The deaths create two rather attractive widows who become competition for Solveig. However, she is determined to have Kolbeinn for a husband. When the locals gather for the annual horse roundup, there is some very nice visual sexual competition as the women try to take their place beside him. There are shared flasks of whiskey as they ride and jockeying for position. Solveig is determined to take charge. Rather than waiting for Kolbeinn to make up his mind, she insists on being his partner in exploring an isolated nook. There, she takes off her rain pants, then her long underwear and pulls down Kolbein’s pants and tells him to get the rest of his underclothes off. They do the same as the horses did at the beginning of the movie but I hoped that Kolbeinn wasn’t going to go for his shotgun afterwards.
The movie ends in marvelous scenes of the gathered horses being driven to the pen where they will be sorted out by their owners. The best images of Kolbeinn and Solveig in the movie are in the horse pen. They are obviously happy and Solveig, in spite of our not getting to know her very well, tugs at our heart for we hope that all works out well. And Kolbeinn? I hope he treats her better than his beloved mare.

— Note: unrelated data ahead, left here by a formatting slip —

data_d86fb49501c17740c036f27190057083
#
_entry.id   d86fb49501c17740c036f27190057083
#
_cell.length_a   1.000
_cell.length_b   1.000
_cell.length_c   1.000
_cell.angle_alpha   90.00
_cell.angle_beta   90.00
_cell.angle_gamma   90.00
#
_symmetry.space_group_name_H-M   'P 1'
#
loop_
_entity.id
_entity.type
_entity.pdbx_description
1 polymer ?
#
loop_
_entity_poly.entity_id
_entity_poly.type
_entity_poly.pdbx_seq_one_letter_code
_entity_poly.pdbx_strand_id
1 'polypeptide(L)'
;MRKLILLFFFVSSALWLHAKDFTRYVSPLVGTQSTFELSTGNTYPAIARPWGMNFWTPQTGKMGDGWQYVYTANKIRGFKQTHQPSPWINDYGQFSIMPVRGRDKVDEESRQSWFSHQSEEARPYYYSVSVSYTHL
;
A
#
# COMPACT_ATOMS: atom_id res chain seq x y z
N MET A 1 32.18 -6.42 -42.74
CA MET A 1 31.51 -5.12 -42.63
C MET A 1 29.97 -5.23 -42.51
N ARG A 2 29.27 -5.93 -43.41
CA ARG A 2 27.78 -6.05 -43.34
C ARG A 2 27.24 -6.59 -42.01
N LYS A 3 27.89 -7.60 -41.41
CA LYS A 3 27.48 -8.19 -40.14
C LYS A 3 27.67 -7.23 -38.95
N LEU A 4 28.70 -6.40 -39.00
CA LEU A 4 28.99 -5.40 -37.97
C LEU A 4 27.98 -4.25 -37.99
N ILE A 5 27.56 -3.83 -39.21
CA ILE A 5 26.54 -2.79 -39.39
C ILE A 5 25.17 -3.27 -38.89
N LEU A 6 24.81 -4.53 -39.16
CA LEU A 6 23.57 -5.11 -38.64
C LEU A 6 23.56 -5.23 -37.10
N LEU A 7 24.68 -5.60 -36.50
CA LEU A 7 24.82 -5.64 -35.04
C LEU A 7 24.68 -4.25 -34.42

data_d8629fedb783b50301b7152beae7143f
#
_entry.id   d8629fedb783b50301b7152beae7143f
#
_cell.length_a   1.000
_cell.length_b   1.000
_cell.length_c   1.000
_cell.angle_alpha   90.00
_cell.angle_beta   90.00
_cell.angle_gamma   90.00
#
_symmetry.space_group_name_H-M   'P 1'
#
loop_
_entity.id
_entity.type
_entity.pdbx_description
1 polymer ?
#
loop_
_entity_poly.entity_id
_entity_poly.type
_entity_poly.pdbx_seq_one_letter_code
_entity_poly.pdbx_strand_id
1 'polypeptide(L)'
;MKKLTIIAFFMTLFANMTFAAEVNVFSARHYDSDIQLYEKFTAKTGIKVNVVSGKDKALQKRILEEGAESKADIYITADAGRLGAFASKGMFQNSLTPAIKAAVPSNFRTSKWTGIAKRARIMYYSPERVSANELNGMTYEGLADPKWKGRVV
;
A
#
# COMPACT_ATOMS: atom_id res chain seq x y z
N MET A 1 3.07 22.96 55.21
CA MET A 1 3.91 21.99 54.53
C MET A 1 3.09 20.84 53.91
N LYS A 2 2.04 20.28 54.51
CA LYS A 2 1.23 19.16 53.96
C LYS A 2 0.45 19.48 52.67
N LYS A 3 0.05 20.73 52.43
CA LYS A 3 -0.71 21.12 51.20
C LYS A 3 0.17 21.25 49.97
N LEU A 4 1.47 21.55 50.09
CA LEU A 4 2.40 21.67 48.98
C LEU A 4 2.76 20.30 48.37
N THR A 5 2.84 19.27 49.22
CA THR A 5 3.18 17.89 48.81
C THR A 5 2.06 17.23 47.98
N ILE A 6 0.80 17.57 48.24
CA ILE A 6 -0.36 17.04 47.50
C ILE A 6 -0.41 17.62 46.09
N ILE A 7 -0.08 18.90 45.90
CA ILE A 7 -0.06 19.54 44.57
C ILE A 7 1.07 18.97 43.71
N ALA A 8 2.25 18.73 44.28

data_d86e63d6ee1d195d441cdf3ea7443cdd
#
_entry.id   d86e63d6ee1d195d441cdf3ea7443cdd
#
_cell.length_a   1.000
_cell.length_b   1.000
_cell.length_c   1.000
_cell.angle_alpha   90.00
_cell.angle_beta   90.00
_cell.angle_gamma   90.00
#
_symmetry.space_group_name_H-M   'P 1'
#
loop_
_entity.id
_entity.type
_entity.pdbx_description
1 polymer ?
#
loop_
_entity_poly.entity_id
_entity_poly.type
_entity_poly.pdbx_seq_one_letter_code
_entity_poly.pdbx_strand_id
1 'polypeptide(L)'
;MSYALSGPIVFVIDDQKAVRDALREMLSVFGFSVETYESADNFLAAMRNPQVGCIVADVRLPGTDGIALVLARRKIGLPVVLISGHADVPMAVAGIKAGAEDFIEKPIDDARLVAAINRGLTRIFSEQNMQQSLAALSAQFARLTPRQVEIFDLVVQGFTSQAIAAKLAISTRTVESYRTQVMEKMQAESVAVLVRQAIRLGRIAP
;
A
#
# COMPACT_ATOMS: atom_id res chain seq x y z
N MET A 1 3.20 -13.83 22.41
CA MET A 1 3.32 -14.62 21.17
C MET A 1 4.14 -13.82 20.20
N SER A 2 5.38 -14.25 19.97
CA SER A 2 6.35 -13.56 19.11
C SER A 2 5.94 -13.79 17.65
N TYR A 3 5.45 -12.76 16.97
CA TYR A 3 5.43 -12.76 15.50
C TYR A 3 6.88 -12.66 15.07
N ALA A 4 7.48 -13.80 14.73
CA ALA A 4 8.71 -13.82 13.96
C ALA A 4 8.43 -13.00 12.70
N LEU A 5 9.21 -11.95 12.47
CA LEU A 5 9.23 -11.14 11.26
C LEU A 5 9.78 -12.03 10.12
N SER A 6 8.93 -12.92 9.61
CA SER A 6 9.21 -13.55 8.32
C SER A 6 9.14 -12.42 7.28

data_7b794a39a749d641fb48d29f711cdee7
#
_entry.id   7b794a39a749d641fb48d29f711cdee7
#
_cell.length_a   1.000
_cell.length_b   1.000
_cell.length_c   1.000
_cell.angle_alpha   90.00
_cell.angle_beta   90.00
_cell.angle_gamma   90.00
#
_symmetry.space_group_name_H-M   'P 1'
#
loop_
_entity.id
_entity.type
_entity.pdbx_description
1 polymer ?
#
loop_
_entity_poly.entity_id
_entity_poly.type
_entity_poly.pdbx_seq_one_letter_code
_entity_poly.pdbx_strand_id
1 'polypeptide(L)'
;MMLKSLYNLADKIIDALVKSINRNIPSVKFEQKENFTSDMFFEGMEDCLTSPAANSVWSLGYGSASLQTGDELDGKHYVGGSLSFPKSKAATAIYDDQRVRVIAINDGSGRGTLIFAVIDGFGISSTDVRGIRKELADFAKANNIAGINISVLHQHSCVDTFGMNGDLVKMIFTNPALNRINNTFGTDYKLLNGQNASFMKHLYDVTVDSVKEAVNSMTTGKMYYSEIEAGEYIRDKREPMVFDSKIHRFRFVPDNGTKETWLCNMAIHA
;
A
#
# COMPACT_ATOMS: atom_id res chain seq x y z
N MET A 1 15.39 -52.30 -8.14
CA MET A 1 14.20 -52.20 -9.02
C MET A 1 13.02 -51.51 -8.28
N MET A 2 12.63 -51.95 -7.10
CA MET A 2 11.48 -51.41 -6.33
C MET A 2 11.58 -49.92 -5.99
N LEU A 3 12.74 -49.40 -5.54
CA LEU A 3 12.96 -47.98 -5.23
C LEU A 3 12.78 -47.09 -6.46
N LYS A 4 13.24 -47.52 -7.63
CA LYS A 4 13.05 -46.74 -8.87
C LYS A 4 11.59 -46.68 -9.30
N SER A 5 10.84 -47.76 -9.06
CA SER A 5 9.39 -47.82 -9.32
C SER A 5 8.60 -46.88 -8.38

So, there you have it. A romantic comedy filled with vignettes that end in tragedy or near tragedy, a strange mix that could have been a Bergman but isn’t, could have been a Monty Python, but isn’t. The horses are wonderful. The countryside is wonderful. And I’m not saying that because I have nothing good to say about the movie. I thoroughly enjoyed it. I recommend seeing it. The acting is good. The directing is good. The cinematography is good. David Thor Jonsson’s music is strange, surprising and highly effective. I just wish I knew what someone as attractive as Solveig sees in Kolbeinn.